Lakes and Lakesides

Lakes add greatly to the wildlife value of a park. Natural streams including the River Poddle and Camac, and tributaries of rivers, have been used to develop lakes and other water features. In many of South Dublin's Parks, including Ballymount, Rathcoole and Sean Walsh Park, lake systems support rich freshwater communities. The Wellington Lakes in Tymon Regional Park, have been allowed to colonise naturally and possess a diverse lakeland ecology. The Limekiln lakes, also in Tymon Regional Park, have been planted with native waterside species, including the Flowering Rush and Bulrushes.

This native aquatic vegetation provides a habitat for the Common Frog. Frog's fertilised eggs are known as frog's spawn. Fully aquatic tadpoles hatch from this spawn. The tadpole evolves limbs and the tail reduces to form a frog. Frogs feed on insects, slugs, worms and other invertebrates, which are caught by the frog shooting out its sticky tongue from the floor of the mouth with great speed and flicking it back in again with the prey adhered to it.

The Common Blue Damselfly, Blue-Tailed Damselfly and the Brown Rod Dragonfly are distinctive insects that are often found in the vegetation around the lake margins from early summer to autumn. They are very good fliers and can catch and eat flying insects while on the wing. The larval stage is known as a nymph and is entirely aquatic. The Brown Rod Dragonfly (Snáthaid Mhór) is 54-60 mm in length. They feed on many insects, including large butterflies and other dragonflies. Damselflies are smaller and more delicate than dragonflies. Resting or egg-laying dragon and damselflies can often be seen on Yellow Water Lilies (Buí Duilleog Bháite) that grow in the deeper water towards the centre of the lakes. Water lilies root in the sediment, but the leaves and flowers have to float on the water to obtain enough light for photosynthesis and to allow insects to reach their flowers for pollination.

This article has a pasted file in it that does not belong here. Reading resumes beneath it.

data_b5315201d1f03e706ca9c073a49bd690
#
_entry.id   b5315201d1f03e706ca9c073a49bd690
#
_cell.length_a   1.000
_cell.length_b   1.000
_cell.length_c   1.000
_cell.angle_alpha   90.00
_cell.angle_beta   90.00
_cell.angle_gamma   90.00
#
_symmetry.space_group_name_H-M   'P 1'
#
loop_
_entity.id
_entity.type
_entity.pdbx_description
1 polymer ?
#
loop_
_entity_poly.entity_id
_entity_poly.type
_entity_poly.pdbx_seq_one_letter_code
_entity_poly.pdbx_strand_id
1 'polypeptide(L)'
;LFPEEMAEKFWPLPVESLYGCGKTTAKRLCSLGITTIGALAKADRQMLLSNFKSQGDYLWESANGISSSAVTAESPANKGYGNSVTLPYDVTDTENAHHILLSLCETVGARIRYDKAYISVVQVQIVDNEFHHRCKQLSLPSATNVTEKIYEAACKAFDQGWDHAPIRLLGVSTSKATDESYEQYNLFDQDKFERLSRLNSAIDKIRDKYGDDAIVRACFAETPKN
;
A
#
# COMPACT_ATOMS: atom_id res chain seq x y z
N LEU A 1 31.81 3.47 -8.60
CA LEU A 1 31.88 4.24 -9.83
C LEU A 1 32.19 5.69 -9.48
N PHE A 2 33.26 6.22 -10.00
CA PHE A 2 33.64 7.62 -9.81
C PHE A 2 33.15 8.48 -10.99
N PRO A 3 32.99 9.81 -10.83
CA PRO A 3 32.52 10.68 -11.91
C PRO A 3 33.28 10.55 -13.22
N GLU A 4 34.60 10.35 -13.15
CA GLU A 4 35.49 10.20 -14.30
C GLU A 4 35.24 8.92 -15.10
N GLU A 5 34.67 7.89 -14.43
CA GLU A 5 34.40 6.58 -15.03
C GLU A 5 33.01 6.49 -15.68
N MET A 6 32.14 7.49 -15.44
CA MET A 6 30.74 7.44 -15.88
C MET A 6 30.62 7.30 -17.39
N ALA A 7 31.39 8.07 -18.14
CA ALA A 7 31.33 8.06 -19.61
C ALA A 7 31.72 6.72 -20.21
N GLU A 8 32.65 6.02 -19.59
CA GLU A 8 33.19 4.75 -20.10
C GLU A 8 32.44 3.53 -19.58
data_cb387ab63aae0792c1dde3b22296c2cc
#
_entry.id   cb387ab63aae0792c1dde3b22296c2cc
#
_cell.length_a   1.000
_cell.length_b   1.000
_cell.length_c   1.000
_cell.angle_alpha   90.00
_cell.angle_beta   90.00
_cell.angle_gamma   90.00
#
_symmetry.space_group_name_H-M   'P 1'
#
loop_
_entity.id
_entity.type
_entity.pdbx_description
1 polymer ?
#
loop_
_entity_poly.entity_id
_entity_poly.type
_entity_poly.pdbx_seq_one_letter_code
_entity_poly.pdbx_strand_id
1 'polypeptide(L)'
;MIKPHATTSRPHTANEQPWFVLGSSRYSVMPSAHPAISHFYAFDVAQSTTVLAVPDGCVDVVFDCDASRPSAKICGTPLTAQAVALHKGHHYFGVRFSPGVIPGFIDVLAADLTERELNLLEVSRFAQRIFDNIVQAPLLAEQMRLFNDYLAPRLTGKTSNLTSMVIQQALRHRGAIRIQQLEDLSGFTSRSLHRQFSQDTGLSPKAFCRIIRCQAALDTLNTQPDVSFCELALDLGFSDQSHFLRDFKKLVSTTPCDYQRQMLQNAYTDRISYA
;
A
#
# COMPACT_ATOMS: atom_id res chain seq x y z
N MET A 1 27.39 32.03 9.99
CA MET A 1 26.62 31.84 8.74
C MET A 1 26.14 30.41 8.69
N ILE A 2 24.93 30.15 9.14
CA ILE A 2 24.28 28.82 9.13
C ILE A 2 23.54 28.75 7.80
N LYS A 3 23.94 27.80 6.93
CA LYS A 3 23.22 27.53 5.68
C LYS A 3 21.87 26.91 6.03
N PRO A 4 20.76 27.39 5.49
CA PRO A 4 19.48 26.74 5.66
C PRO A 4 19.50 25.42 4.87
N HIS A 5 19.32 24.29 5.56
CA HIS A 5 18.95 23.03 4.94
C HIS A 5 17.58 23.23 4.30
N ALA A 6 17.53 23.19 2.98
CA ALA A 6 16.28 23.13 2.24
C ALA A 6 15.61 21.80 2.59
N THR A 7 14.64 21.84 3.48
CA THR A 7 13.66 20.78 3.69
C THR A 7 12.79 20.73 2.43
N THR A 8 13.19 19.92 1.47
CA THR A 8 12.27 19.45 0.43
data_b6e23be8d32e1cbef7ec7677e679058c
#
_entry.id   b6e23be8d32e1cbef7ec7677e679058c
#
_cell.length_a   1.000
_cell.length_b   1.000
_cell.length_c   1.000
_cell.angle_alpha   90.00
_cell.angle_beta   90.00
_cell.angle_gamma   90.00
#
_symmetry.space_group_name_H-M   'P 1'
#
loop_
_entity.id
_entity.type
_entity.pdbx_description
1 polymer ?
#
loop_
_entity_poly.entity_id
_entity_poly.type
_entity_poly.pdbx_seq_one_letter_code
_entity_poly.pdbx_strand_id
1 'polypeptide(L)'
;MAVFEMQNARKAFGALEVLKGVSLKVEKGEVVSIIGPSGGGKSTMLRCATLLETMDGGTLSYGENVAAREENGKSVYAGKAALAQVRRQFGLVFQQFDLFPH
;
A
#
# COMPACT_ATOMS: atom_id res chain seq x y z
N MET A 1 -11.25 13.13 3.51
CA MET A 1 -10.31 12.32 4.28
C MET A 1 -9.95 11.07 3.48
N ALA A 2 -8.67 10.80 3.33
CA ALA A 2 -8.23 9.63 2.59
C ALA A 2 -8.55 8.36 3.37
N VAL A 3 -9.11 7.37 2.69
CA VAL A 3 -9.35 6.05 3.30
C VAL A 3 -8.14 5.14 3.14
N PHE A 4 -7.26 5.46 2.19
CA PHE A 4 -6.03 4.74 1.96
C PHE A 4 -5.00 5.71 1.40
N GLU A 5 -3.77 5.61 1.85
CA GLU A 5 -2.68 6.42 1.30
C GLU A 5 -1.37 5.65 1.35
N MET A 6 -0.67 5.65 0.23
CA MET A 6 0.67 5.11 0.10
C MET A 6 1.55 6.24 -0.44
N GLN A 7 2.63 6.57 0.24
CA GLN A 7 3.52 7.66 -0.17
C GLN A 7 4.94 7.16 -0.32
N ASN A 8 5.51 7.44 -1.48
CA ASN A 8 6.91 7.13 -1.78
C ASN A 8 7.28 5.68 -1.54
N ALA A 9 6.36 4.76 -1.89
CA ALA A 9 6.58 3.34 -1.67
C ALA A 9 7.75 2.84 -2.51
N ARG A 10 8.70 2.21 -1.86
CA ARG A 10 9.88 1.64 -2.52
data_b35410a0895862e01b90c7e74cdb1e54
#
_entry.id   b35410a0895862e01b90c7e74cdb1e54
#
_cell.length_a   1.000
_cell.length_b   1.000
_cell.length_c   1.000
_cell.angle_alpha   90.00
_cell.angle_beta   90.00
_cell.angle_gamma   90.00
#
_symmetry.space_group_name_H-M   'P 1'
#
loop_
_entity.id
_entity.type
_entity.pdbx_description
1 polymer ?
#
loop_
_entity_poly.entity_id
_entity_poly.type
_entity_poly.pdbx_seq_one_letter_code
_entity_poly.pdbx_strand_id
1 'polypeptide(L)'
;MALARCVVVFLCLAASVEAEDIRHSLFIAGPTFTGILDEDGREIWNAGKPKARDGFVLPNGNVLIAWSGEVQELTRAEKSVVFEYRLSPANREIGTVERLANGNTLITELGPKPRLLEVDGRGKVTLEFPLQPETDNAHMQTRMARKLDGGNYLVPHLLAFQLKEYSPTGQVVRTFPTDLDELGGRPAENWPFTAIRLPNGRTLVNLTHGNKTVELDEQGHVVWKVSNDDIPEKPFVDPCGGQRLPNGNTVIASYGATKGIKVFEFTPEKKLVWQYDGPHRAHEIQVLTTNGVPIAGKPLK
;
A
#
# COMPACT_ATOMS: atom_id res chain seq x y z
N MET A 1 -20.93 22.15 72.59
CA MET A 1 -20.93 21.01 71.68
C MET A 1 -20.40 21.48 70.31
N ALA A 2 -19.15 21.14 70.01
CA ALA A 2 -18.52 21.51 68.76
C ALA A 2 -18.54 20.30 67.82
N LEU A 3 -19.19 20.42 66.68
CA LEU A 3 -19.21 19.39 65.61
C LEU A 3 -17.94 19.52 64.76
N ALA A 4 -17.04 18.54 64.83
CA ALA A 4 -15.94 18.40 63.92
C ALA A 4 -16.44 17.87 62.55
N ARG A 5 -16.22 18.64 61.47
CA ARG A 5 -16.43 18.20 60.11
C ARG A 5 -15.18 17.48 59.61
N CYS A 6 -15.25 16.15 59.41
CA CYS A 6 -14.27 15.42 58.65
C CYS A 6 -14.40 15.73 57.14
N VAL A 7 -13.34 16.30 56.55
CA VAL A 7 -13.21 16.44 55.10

Other plants growing in the marshy margins of the lakes include the highly aromatic Water Mint (Mismín Dearg), Wild Angelica (Bliúcán) and Yellow Flag Irises (Feileastram). These plants provide habitats for invertebrates and small fish. Visiting birds are attracted to the lakeside to feed on this vegetation and the invertebrate life associated with it. The lakes of Tymon and Sean Walsh Park attract over 20 species of birds. Mallards, Coots and Mute Swans nest in the thick waterside cover of Alder, Osier, Willow, Ash and Hazel.

Mute Swans (Eala Bhalbh) are the largest breeding birds in Ireland, probably introduced by the Normans. They feed on grasslands and on various water plants that are pulled up from the river bottom. Mute swans gather in large, sociable groups on the lakes in winter, but in summer they become quite territorial. Their nests are large and are often hidden in waterside reeds and rushes.

Coots (Cearc Cheannann) are black birds with a distinctive white bill. They can be seen diving into the water or grazing on land close by. They eat a variety of invertebrates, aquatic plants, grasses and seeds.

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